Take a break from real football with some football film classics

We’re in the thick of the football season and there’s plenty of football to watch. The Premier League season is in full swing and the Champions League is going on as well. Added into the mix, there are the qualifiers for Euro 2016 taking place.

Take a break from real football with some football film classics

This weekend,  the Premier League is on an international break and so league cup betting will be taking a back seat. However, there are plenty of other games to have a punt on including lots of internationals on Friday, Saturday and Sunday including England at home to Slovenia, Scotland vs Republic of Ireland, the Netherlands vs Latvia and Italy playing Croatia. If you fancy England’s chances, they’re currently priced at around 1/3 to win on sites such as bet365.

But if you’re still not getting enough football viewing time, you can always stream one of the classic football movies described below.

The Damned United (2009)

Adapted from David Peace’s novel, The Damned Utd, this film was directed by Tom Hooper and the plot follows Brian Clough’s 44 days as manager at Leeds United football club in 1974. The film stars Michael Sheen as Brian Clough and it’s clear that Sheen worked tirelessly to get Clough’s distinctive style of speaking ‘down pat’. The film jumps between flashbacks and the present day of the time the film was set in, showing the ups and downs of Brian Clough’s life as a manager, where he goes through periods of being both loved and adored and isolated and lonely.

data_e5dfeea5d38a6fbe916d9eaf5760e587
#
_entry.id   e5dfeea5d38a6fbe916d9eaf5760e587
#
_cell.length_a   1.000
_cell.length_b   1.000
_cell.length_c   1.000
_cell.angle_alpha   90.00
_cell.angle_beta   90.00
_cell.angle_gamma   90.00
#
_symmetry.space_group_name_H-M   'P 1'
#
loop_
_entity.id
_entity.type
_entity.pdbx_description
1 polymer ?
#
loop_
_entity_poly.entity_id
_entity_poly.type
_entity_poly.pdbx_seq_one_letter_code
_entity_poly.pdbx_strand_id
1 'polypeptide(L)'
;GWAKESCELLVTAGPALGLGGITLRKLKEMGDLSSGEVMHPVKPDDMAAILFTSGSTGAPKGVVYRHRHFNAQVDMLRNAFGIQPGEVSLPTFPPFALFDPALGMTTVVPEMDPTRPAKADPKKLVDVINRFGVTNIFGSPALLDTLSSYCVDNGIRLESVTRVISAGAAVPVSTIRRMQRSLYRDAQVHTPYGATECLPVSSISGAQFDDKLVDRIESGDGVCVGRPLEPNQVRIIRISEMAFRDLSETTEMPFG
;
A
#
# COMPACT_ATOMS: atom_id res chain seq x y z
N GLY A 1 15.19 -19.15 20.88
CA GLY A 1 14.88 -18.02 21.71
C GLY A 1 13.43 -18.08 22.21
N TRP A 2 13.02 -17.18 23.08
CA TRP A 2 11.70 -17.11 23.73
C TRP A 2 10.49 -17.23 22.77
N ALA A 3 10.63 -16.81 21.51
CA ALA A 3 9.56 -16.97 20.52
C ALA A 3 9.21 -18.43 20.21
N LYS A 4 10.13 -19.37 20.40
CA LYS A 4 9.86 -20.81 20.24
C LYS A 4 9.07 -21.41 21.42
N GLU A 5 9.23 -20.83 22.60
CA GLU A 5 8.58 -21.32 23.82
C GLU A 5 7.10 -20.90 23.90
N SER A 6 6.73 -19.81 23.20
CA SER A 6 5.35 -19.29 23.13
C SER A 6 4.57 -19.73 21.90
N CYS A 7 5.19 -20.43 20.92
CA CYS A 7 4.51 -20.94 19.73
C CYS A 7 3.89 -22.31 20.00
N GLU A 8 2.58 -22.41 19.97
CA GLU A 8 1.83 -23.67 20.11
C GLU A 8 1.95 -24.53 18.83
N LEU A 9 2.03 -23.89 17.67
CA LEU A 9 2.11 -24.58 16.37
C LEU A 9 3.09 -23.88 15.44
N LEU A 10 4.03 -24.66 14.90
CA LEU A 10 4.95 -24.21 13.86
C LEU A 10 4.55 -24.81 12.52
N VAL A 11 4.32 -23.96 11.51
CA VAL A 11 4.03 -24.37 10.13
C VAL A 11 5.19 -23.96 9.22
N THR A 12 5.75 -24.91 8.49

The film deals with Clough’s inheritance of a team that had just enjoyed its most successful period ever under the management of Clough’s rival Don Revie and the backdrop that Clough had had great success managing Hartlepool and Derby Country with his assistant Peter Taylor. When he took the Leeds job it was without Peter Taylor by his side and his time at Leeds team was smattered with belligerence and brilliance.

Gregory’s Girl (1981)

It’s an oldie, but definitely worth a watch. This isn’t so much a football movie, more one of teenage love that has football as its backdrop. Directed by Bill Forsyth, the story is about Gregory (John Gordon Sinclair) who is demoted to position of goalkeeper in the school team thanks to the arrival of new striker Dorothy (Dee Hepburn). Gregory falls head over heels in love (unrequited) with the confident, focused and self-assured Dorothy – who possesses all the qualities he does not, either on or off the pitch.

Escape to Victory (1981)

With Escape to Victory, John Huston tied together two unlikely themes – association football and a prisoner of war camp. A group of Allied PoWs are recruited by Michael Caine’s character. These include Pelé, Bobby Moore, Ossie Ardiles and some of the 1978 Ipswich Town team that won the FA Cup along with Sylvester Stallone to play the Nazi German team in occupied Paris. Regardless of the fact that it’s a completely implausible plot it’s a great Sunday afternoon movie, especially with the final footballing scene where Stallone saves a penalty and Pelé wins the game with an impossible shot – the overhead kick.

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Mark Meets
Mark Meets
MarkMeets Media is British-based online news magazine covering showbiz, music, tv and movies

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